Walden Pond Remembered
You learn a lot when you snoop around on the club’s Google Group. In this case, it’s a bit of fascinating history of one of our better known local landmarks. The discussion started when Rami Haddad, CRW President, went on a trial run around Walden Pond in Concord, to explore an “abandoned race track” in Wright Woods.
There is a tiny loop there that was once used for bicycle racing, although as Larry Finison, who has written about bicycle history in the Boston area, points out while “there were bicycle races as part of the Knights of Columbus celebration at the Concord fairgrounds in 1899 and 1900, there were mainly horse races on the track.”
There is a collection of Walden Pond remembrances here and we include a few from long ago. It was clearly a different time and the Pond played a large role especially for those who grew up in the Concord area.
My mother would take me down to the railroad track side of Walden where the old railroad pavilion used to be. That's how I learned about the pavilion that was there about 100 years ago built by the Fitchburg division of the Boston & Maine railroad to keep their trains running on weekends. They would run excursion trains out there packed with people and there was a dance hall and swimming and boats to rent and everybody had a very good time. It finally burned down.
As small boys we used to explore the neighborhood on our bicycles when I suppose we were probably ten or twelve years of age and then we would wander into the woods. One of the places where we wondered was the woods across the railroad track from Walden Pond and here we discovered straight wooden structures which appeared to be somewhat dilapidated swings and rides, possibly merry-go-rounds and presently we discovered a cinder track. On inquiring from my father I learned that these were the remains of a sort of amusement park and that Walden was something like the Revere Beach of Boston in those early days. The cinder track was used for foot races according to father's recollection although not for horse races or anything of that sort.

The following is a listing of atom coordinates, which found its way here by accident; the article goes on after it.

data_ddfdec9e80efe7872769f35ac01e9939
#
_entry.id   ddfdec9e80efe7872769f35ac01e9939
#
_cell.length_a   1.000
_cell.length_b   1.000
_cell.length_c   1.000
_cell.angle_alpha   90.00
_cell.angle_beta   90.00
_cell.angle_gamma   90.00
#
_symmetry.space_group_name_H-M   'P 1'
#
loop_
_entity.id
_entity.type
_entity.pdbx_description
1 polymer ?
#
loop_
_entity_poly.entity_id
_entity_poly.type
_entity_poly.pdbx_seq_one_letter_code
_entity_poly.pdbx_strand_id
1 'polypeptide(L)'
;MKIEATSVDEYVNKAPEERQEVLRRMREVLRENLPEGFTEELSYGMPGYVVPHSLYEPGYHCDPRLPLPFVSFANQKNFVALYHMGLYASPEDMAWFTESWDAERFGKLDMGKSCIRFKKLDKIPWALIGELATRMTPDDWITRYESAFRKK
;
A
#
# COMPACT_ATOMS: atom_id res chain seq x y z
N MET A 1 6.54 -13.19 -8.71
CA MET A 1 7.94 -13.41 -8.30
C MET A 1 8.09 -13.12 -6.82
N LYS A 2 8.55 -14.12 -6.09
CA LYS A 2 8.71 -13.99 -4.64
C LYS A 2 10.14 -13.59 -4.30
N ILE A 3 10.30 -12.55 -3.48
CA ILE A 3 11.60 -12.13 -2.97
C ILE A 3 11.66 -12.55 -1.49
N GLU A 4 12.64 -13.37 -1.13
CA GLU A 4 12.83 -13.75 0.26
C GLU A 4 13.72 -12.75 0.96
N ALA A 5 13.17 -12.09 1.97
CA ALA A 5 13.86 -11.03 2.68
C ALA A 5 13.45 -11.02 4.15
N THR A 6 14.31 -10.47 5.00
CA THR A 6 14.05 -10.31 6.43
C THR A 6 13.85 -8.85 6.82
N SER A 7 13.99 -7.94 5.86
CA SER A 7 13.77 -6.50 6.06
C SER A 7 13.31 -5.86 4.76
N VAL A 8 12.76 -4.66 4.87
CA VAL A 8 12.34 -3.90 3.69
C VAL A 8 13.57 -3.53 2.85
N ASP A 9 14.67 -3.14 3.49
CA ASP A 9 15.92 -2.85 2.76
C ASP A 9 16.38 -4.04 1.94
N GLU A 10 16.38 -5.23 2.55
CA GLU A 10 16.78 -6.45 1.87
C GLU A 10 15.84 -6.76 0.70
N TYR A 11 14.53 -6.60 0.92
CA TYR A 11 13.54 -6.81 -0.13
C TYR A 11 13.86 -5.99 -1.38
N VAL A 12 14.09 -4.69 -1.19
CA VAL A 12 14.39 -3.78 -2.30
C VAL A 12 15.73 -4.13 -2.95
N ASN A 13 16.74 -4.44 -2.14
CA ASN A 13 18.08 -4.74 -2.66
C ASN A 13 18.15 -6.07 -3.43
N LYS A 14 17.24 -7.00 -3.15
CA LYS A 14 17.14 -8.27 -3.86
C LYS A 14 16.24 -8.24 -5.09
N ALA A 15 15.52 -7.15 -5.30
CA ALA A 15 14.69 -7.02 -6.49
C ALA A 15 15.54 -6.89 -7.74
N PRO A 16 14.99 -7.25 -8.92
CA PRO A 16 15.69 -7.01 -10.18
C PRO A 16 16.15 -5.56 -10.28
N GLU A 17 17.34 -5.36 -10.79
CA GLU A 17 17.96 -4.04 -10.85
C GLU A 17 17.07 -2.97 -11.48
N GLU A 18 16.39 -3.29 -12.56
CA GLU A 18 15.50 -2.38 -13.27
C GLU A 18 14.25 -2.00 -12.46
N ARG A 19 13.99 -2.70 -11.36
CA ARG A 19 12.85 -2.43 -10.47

The pond was certainly well used by Concord people. Many of us who could bicycle would go down. And then later on as older teenagers and young adults we would certainly drive down. Quite often we would go to "the point" even then because we liked the swimming over there and it was always much quieter.
Our Sunday School classes would take the streetcar to Thoreau Street and then hike down to Walden for our picnics. There was a hot dog stand at the beach run by Fred Hart, but in general Walden wasn't a developed area. Nor was there much emphasis put on Henry David Thoreau as today. My mother would tell me of the big picnic grounds, including an 1892 picnic of Chinese people, the trains on the sidings and the drownings.
The picnic grounds included a dance hall and a railroad station and was at the opposite end of the lake from the beach along the railroad tracks. They had bathhouses constructed over the water so that the people went into the bathhouse to enter the water. There was a ladies bathhouse and a men's bathhouse. This recreation area was used until forest fires destroyed the railroad station and the dance hall, and gradually the picnic grounds were given up. Huge crowds used to come out from Boston on special trains to spend the day at Walden. There was a refreshment stand but people had to bring their own liquor.
The unlicensed sale of liquor was a community problem a century ago and Town Meeting and the selectmen annually wrestled with the struggle between prohibition and anti-prohibition forces. Louisa May Alcott was a strong proponent of temperance and succeeded in organizing a militant local Women's Christian Temperance Union that showed their influence at Town Meetings on whether licenses for the sale of liquor should be issued. Walden Pond was a gathering place for prohibition rallies and clashes with the opposing forces were inevitable and sometimes violent consequences.
Wright Woods https://www.concordland.org/land/wright-woods